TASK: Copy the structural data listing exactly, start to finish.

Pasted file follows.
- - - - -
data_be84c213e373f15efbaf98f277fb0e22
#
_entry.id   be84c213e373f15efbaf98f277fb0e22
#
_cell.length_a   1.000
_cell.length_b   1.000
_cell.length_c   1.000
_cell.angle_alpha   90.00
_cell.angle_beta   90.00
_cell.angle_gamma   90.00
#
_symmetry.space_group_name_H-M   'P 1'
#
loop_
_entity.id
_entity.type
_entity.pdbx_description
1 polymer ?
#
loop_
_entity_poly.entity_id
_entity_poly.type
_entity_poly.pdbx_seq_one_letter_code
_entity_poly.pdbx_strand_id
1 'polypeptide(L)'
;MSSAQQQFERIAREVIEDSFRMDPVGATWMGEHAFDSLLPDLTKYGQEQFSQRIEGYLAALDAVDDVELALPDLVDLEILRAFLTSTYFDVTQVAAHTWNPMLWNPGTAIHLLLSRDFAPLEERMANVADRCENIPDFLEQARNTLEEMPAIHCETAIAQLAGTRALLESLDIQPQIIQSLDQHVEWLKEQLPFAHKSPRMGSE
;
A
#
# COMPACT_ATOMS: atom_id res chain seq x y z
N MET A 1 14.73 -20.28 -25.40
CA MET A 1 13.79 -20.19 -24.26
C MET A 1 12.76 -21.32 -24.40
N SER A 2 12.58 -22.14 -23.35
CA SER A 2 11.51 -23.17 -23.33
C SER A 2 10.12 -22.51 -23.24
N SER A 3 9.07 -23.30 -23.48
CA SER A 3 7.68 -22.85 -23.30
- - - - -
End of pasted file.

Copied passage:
data_be84c213e373f15efbaf98f277fb0e22
#
_entry.id   be84c213e373f15efbaf98f277fb0e22
#
_cell.length_a   1.000
_cell.length_b   1.000
_cell.length_c   1.000
_cell.angle_alpha   90.00
_cell.angle_beta   90.00
_cell.angle_gamma   90.00
#
_symmetry.space_group_name_H-M   'P 1'
#
loop_
_entity.id
_entity.type
_entity.pdbx_description
1 polymer ?
#
loop_
_entity_poly.entity_id
_entity_poly.type
_entity_poly.pdbx_seq_one_letter_code
_entity_poly.pdbx_strand_id
1 'polypeptide(L)'
;MSSAQQQFERIAREVIEDSFRMDPVGATWMGEHAFDSLLPDLTKYGQEQFSQRIEGYLAALDAVDDVELALPDLVDLEILRAFLTSTYFDVTQVAAHTWNPMLWNPGTAIHLLLSRDFAPLEERMANVADRCENIPDFLEQARNTLEEMPAIHCETAIAQLAGTRALLESLDIQPQIIQSLDQHVEWLKEQLPFAHKSPRMGSE
;
A
#
# COMPACT_ATOMS: atom_id res chain seq x y z
N MET A 1 14.73 -20.28 -25.40
CA MET A 1 13.79 -20.19 -24.26
C MET A 1 12.76 -21.32 -24.40
N SER A 2 12.58 -22.14 -23.35
CA SER A 2 11.51 -23.17 -23.33
C SER A 2 10.12 -22.51 -23.24
N SER A 3 9.07 -23.30 -23.48
CA SER A 3 7.68 -22.85 -23.30